The date was August 23, 2015. It was a day in which the collective blood ran cold in millions of fans of the British-Irish boyband One Direction. However, while there was despair abound, there was also hope. Fans were left to anticipate what the members’ solo music would yield. I personally had my bets on one horse in particular: Harry Styles. Styles had always been a stand out voice and personality in the group. For years there have been rumblings from fans that Styles was destined to be the Justin Timberlake of One Direction. Jill O’Rouke from Alloy was writing about it in 2014 saying, “I think Harry’s solo career will look different from Justin’s from a musical standpoint since he seems to have a different style. But he’s still got the pipes and the charisma.” To a degree, she was pretty accurate. With Styles’ newfound creative control, he leaned more onto sounds of 1970s rock than on the more traditional, radio-friendly released of his One Direction counterparts.

Pink Floyd

From the very first track on the record, we have glaring similarities between “Meet Me In The Hallway” and Pink Floyd’s “Breathe.” The chords are similar, and the songs both share the same rich bass tone, and vocal reverbs. “Breathe” has much more going on, with dramatic ambiance and slide guitars, but while “Meet Me In The Hallway” is a much more stripped back tune, the same feeling of ambiance still hangs in the space between its components.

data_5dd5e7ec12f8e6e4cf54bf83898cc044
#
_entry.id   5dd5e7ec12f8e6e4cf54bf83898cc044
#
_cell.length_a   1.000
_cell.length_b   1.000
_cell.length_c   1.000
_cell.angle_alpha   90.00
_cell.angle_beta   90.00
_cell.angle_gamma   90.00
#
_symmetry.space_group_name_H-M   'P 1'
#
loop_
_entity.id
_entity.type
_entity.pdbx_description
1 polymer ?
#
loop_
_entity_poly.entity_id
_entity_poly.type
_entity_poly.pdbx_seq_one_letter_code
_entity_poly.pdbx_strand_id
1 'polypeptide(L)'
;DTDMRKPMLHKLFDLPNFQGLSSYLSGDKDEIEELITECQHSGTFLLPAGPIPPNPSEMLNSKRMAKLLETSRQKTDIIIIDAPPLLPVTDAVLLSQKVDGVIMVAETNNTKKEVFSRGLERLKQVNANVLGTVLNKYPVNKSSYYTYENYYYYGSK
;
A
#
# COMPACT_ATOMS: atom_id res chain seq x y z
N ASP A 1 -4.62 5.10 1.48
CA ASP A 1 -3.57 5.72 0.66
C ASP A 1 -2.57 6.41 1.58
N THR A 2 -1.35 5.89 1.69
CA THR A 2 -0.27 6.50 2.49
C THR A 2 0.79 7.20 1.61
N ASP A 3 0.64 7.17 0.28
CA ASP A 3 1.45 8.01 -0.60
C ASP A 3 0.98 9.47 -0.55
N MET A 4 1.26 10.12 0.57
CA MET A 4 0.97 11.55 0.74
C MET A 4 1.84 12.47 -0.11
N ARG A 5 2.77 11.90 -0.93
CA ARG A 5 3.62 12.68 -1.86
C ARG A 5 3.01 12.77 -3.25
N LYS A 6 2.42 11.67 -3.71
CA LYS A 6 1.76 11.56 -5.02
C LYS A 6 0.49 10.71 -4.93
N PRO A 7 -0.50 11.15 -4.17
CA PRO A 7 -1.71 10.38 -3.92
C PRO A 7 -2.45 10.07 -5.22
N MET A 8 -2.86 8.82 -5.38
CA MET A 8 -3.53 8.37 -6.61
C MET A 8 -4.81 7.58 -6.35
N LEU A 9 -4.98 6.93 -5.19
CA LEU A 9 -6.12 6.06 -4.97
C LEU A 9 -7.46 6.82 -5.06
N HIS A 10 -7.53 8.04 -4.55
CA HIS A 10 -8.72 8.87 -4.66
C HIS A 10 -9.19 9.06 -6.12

Elton John

Harry Styles’ song “Woman” isn’t a far cry from Elton John’s classic “Bennie and the Jets” from the initial piano/guitar stabs that kick off both songs. Additionally, both songs employ repetitive consonant hooks between “Buh-Buh-Buh-Bennie and the Jets” and Styles’ “Wuh-Women.”

The Rolling Stones

When “Only Angel” starts, its ambient organ, operatic vocal swells and delicate piano lead you to think you’re in for “You Can’t Always Get What You Want.” In reality, at the 53-second mark, we’re into a Rolling Stones strut more akin to “Bitch”. The lyrics illustrate similar sexually fueled relationships. Where The Stones sing: “When you call my name / I salivate like a Pavlov Dog,” Styles’ illustrates similar as he  “Broke a finger knocking on your bedroom door / I got splinters in my knuckles crawling cross the floor.”